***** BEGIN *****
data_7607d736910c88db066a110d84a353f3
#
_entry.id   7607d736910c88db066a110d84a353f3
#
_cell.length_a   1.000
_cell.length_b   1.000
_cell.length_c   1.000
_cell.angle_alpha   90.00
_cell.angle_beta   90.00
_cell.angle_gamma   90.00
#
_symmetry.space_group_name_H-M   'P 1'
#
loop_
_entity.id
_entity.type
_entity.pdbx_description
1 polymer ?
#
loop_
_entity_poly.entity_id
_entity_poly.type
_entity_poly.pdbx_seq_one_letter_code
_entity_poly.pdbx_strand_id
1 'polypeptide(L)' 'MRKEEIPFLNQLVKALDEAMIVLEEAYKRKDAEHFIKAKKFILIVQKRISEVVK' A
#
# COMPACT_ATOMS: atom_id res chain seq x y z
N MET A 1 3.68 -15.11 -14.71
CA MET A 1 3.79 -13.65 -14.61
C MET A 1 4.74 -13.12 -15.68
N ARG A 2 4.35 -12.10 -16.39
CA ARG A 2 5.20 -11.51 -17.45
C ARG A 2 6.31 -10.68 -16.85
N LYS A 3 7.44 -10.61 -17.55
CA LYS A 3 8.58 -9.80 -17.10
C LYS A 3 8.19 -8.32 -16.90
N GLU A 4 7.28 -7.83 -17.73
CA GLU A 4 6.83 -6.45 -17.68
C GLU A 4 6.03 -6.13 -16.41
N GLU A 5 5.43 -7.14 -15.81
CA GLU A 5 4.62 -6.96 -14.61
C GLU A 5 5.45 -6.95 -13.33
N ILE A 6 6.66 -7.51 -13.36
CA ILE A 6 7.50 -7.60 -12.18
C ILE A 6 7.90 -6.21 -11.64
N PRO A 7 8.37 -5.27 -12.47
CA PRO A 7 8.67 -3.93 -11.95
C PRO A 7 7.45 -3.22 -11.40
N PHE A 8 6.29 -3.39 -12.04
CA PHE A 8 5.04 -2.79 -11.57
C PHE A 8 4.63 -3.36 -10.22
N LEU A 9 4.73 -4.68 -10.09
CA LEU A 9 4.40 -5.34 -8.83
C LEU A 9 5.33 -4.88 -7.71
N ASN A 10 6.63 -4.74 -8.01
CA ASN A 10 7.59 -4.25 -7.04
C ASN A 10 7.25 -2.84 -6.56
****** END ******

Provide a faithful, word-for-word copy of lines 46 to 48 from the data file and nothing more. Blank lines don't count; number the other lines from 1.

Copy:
N PRO A 7 8.37 -5.27 -12.47
CA PRO A 7 8.67 -3.93 -11.95
C PRO A 7 7.45 -3.22 -11.40